I’ll ask you a question: if a cancer patient, or a terminally ill patient was told they needed to wait to seek treatment for their condition, is that considered acceptable? No. There would be a public outcry at the injustice of forcing an unwell patient to wait. So, what makes mental health any different from physical health? We may not be hurting physically, but we are hurting mentally. Cries of pain can come from within, unnoticed by others. Mental health is JUST as important and life-threatening as physical health. I suffer from both myself and can confirm that my physical suffering, which has been rather intense and at times, unbearable over the past three years, was just as painful as my mental suffering. So throwing someone under the carpet with the insincere promise of a “waiting list” is pathetic.

More needs to be done to support mental health sufferers. More needs to be done to help sufferers come to terms with what they have, so they can move forward and control it.

Right now, it’s explicitly clear that the government has failed us. Now’s the time to make a difference, with or without Cameron’s help.

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Original Poetry

‘Dissipate’ – my fight with anxiety

They’ll ask me: “what’s wrong?”

with the expectation of hearing “I’m fine”
to which they accept
and move on.
And so do I.
Inside, I’m far from fine;
I cry at everything
not knowing why.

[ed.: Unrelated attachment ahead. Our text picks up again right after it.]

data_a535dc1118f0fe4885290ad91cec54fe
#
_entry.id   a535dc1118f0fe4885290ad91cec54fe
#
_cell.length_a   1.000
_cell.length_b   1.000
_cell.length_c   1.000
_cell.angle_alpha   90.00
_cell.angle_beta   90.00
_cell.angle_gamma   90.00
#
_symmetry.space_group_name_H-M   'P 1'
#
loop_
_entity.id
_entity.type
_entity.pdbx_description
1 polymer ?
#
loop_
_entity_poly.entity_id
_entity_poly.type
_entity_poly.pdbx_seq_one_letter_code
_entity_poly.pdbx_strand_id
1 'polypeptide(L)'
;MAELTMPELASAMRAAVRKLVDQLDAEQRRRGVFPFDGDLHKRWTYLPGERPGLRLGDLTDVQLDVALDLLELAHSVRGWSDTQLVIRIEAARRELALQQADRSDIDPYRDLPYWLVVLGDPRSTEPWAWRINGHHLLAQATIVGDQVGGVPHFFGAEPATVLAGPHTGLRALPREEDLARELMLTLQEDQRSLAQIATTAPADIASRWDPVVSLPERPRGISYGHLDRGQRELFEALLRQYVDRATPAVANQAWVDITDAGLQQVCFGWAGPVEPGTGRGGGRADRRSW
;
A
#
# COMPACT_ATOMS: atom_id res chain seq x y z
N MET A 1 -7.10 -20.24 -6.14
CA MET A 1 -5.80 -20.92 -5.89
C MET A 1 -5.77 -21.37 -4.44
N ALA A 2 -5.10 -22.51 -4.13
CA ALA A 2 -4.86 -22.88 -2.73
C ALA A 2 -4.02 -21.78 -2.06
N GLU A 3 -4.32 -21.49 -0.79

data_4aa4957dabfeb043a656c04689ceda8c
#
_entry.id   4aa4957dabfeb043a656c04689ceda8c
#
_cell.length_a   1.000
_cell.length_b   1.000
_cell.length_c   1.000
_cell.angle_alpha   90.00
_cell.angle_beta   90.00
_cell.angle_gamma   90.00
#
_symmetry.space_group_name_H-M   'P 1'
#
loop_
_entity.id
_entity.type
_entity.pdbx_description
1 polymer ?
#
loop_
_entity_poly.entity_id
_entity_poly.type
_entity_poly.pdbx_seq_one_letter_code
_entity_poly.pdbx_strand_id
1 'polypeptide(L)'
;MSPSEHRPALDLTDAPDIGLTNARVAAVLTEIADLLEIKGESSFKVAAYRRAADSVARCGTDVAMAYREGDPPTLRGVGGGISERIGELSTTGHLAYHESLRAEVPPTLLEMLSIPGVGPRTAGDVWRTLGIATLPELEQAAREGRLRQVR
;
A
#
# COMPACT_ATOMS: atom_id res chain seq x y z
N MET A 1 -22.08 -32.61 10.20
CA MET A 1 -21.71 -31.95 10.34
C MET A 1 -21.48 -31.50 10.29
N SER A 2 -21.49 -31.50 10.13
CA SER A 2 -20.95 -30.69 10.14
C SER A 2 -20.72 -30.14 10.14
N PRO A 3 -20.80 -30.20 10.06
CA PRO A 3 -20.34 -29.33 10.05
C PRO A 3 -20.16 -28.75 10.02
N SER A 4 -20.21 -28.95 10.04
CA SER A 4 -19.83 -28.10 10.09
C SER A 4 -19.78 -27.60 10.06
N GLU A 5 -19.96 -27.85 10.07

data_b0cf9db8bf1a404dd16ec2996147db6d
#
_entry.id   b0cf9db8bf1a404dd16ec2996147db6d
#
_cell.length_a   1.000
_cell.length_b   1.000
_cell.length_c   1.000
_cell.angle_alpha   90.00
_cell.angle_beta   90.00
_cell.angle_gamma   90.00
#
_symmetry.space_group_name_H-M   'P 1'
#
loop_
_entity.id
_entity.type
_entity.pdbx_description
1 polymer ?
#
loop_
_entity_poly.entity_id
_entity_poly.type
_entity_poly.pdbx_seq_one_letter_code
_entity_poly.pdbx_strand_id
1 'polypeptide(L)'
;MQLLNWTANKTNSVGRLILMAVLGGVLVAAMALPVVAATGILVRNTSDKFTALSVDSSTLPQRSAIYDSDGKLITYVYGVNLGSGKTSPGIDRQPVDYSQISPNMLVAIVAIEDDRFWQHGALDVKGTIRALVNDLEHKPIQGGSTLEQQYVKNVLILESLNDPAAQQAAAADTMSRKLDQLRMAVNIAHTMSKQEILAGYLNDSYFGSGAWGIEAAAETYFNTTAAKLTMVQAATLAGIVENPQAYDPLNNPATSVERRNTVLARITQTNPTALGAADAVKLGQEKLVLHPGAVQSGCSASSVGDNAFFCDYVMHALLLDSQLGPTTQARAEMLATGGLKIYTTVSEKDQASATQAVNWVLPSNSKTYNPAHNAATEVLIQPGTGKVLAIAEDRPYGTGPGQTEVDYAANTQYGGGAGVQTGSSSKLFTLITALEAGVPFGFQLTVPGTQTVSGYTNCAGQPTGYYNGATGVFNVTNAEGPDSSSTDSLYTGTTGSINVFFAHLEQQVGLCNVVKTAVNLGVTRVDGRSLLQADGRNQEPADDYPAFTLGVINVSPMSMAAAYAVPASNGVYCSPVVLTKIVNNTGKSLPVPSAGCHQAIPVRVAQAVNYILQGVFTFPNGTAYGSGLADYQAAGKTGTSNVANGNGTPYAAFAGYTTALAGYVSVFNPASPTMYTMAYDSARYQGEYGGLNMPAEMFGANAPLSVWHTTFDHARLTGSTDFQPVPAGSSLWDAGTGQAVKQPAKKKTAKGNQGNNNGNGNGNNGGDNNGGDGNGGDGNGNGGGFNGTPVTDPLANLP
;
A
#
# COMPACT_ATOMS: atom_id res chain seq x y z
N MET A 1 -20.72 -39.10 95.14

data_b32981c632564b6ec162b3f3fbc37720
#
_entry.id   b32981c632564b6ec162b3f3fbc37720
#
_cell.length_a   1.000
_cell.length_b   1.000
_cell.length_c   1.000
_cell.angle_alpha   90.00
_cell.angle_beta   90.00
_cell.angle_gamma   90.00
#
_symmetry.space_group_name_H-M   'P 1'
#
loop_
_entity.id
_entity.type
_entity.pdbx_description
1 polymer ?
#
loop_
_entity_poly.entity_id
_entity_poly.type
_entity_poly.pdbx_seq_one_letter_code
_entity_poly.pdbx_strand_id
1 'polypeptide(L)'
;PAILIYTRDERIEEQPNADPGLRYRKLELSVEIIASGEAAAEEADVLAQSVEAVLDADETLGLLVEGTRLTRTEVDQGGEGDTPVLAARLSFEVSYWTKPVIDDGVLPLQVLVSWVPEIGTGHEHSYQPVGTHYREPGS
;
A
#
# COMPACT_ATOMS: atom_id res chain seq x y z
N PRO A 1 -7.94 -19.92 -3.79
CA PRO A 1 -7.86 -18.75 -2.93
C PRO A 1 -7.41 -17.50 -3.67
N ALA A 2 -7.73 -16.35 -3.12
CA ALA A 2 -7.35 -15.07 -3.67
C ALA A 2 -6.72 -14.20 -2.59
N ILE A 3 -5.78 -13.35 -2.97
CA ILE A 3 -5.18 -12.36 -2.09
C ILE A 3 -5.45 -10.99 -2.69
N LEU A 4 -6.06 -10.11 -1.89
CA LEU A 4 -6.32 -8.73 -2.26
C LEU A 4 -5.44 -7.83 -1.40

I sleep a maximum of four hours a night.
“I’m fine.”
The offers for help are vacant.
“It’ll be okay” soon becomes
“maybe you’re overthinking things a little?”
You can help me with my maths homework
but you’ll never help me solve
the puzzles in my head.
One plus one doesn’t always equal two
up here.
You can’t help me get rid of the monsters under my bed.
“I’m here if you ever need a shoulder to cry on”-
fucking liar.
That offer is far too soon retracted.
I’m here for you if your boyfriend dumps you
but that’s all I can offer you.
My problems are not as shallow as that.
The depth of my problems compete with the ocean;
what will drown me first?
I guess I’ve learnt over the years
there’s only one hand that will reach down for you
into the abyss,
whilst you’re drowning and gasping for air.
Trying to gasp hold of the last fragments of sanity
as they dissipate between your fingertips.
That hand, my friend
is yours.
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Original Poetry

As An Anxiety Sufferer

As an anxiety sufferer,
I once felt like I was a burden
To all my friends and family.
I felt like a heavy blanket of rain,
Too miserable to be beautiful
With my mood changing as quick
As the wind.
Over time, I learnt
My anxiety is an imperfection,
But something I can live with.
Because ultimately, it just means
I feel things a little too deeply
Than others.

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Original Poetry

Thank You For Standing By Me

God,
It takes such bravery
To love someone
Who suffers from the
Most destructive form
Of mental illness.
To relentlessly
Stand by their side
When their mind is
At war with itself
Takes the most courage
A person can hold
Within themselves.
The mood swings,
The paranoia,
The questions,
The breakdowns.
It’s a horrendous life
To live,
But even worse
For those on the outside.
You are not invisible
To us.
You are
Our lifesavers.
Without you,
Our lives would not be
As bearable
As you make it.
Thank you.